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Société Auguste Vestris - Questions to Sylvie Guillem
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Questions to Sylvie Guillem
January 2003

Printable version / Version imprimable   |  872 visits / visites

Sylvie Guillem’s reply to questions put to her by D. Frétard in Le Monde dated January 21st 2003, poses – am I alone in thinking this ? - further questions, which I beg allowance may be raised here.


We read: "J’ai débuté dans la gymnastique, où il y a beaucoup plus de casse que dans la danse. Les entraîneurs prennent les gamins comme des Kleenex, c’est la loi du rendement, du chronomètre." "I started out as a gymnast, where there’s far more broken crockery than in the ballet. Trainers use kids like Kleenex tissue, it’s the law of productivity, and the stopwatch.”


Does Mlle. Guillem mean to imply that dancers should count their lucky stars, that the methods of Olympic gymnastics have not YET entirely prevailed in ballet training ?


We read : "Bien sûr, il y a une sélection très sévère pour entrer à l’Ecole de l’Opéra, puis dans le corps de ballet. Il faut répondre à des critères très durs de poids, de mesure." "Of course the selection process to get into the POB school is rough. One has got to comply with very strict criteria in respect of weight, and measurements.”


Leaving aside for a moment, candidates resembling Tubby the Tuba, WHO pray, has laid down those “very strict criteria” ? By what method are those “criteria” arrived at ? Perusal of Vogue Magazine ? The cinema ? And who, pray, is our ideal ? Kate Moss ?


Claude Bessy, never precisely Sylph-like, would, no doubt, have been turned down by her own School. Not to speak of Violette Verdy.


We read: "Si l’on trie au départ, c’est dans l’espoir d’avoir l’excellence à l’arrivée. Les gens qui se déplacent pour nous voir ont envie d’applaudir les meilleurs danseurs, les meilleurs spectacles." "The reason for sorting people out from the start, is because we’re aiming for excellence at the other end. People who make the effort of going to the theatre to see us, want to applaud the best dancers, the best shows”.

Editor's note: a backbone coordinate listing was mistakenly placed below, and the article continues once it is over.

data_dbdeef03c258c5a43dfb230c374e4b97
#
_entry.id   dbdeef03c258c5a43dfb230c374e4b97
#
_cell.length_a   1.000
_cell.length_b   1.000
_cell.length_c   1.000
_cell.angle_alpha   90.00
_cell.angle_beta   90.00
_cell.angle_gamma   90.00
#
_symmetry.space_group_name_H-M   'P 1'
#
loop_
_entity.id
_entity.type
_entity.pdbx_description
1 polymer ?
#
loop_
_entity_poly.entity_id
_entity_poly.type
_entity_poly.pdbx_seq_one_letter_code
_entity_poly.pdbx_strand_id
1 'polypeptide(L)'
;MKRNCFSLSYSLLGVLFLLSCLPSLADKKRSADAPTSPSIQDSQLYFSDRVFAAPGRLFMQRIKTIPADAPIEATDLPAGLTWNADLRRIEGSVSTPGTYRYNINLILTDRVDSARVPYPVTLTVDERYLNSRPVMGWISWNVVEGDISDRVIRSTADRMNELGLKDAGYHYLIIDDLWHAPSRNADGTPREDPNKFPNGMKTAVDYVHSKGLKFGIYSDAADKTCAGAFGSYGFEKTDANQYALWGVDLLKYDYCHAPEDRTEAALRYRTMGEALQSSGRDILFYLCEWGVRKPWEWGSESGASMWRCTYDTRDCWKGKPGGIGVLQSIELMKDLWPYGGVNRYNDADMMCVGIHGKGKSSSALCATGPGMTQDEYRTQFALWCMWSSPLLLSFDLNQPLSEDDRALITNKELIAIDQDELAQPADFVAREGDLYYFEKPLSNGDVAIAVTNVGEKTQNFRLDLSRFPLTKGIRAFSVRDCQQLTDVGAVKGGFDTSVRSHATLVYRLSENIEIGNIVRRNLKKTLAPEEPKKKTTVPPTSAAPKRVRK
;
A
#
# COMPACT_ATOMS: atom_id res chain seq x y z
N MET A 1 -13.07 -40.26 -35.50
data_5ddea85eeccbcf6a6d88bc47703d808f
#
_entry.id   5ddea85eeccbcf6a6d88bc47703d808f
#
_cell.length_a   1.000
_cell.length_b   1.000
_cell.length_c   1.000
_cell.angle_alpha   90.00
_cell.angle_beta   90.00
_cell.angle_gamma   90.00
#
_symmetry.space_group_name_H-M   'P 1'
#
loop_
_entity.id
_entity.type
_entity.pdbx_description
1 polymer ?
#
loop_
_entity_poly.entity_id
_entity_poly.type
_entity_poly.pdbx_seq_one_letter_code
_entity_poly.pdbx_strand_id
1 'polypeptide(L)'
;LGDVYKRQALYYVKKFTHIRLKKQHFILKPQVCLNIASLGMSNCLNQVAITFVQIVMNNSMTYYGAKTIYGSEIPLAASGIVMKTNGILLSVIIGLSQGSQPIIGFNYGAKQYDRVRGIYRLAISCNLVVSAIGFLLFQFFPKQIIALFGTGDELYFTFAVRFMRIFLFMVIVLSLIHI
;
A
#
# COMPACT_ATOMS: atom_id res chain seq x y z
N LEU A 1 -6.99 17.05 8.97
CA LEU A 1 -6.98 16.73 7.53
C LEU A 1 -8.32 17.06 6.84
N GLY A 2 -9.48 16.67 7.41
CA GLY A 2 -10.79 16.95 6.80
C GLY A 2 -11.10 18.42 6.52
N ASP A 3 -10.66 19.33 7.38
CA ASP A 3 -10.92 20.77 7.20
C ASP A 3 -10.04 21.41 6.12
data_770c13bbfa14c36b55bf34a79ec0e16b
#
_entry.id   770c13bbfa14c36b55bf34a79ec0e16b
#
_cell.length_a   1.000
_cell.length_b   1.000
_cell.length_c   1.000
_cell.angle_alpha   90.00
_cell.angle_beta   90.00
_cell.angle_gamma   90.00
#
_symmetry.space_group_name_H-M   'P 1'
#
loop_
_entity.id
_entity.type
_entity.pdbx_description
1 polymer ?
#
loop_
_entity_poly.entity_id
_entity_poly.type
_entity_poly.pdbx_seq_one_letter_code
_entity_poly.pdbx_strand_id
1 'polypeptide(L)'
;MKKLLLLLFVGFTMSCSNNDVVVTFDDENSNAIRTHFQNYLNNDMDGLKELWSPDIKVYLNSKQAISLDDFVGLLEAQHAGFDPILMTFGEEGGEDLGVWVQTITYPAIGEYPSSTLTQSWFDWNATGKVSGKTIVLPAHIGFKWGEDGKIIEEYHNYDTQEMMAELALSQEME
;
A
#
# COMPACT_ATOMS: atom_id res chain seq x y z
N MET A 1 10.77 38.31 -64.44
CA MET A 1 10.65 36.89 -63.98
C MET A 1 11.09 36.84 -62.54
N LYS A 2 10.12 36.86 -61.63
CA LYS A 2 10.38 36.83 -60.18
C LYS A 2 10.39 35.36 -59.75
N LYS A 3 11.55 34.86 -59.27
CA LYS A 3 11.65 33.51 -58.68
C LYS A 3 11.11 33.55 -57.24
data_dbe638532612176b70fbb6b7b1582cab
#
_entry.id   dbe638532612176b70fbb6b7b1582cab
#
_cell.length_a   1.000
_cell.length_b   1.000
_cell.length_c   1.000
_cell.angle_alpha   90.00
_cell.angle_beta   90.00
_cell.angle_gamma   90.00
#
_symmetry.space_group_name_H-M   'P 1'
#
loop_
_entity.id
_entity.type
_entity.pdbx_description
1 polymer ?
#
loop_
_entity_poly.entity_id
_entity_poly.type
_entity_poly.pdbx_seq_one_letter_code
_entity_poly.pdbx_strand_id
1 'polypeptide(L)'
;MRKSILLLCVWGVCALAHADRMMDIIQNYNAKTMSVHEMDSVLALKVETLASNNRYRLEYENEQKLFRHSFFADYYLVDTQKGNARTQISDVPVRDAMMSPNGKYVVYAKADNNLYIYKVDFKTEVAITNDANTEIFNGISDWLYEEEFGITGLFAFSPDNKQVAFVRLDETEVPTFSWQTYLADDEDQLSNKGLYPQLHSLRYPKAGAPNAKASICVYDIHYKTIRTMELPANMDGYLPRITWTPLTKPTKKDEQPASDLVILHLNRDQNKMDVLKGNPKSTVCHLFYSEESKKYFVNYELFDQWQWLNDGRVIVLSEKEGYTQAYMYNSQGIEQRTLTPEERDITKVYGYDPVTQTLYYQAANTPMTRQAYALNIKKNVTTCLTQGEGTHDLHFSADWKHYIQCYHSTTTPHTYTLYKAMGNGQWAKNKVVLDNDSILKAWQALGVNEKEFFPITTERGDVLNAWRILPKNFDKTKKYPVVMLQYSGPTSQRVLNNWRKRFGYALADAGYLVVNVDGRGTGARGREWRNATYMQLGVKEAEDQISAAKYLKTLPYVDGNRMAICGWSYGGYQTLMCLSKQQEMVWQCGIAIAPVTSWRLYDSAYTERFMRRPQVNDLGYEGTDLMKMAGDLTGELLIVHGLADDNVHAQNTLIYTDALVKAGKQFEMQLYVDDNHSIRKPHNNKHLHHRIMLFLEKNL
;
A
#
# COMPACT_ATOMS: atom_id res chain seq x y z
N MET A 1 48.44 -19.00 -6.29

Come again ? What is “excellence” ? People want to applaud WHAT ? Dancing is NOT just something for the eye. Is it not our duty to make people think, to bring them poetry, music, joy ? Fine, there are indeed basic physical and technical requirements, who would dispute it ? But do we NEED a constant physical buzz, ladies spinning off five pirouettes ? Or men who do jeté à la Tsiskaridze, splitting themselves in two ? What does it bring ? And for how long can they dance like that ? Five to eight years, at most.


We read: "Dire à quelqu’un qu’il est trop gros, ou qu’il ne travaille pas assez, c’est lui rendre service." " Telling someone he’s too stout, or that he doesn’t work enough, is doing him a favour”


Well, it might be, it might not be arrant cruelty, were he indeed too stout, or lazy. The number of stout, or lazy men and women in the professional ballet world today, would not, I suspect, people a telephone booth.


We read: "C’est un problème général de notre société dans laquelle on fait croire à chacun qu’il peut tout obtenir sans travailler, ou sans avoir les qualités requises." "It’s a more general problem in today’s society, where we let on that one can get what one wants, without working at it, or without being possessed of the necessary qualities”.


I would have thought that in the ballet, the more widespread problem is that people have been humiliated to a degree, that they tend rather towards self- loathing. What is more, on a continent, East and West, where we likely have something like eighty or more million unemployed - not to speak of the army of unemployed dancers – a lack of optimism and hope amongst our youth, strikes me as a far more serious problem.


We read, "Il s’agit de passion, de dépassement de soi. L’essence de notre métier, c’est : "Coûte que coûte je le ferai !" ". “It’s a question of passion, of striving to go beyond one’s self. The essence of our trade, is "I’ll do it, no matter the cost" ".


Madam, WHO is telling dancers to do WHAT ? If someone asks you to throw yourself from the 27th Floor of a skyscraper, do you do it, just to shew how passionate you are about serving the choreographer’s intentions ?


I’m all for “striving to go beyond one’s self”, but to WHAT END ? To crack and crush one’s limbs, in the service of some irresponsible buffoon ? To end up a wreck at the age of thirty-five, but trumpet “I DID IT” ? Might one not rather call that the Triumph of the Will ? It’s something sad, something Nietzschean, it has nothing to do with the concept of beauty and love, for which, on occasion, people ARE willing to die.


K.L. Kanter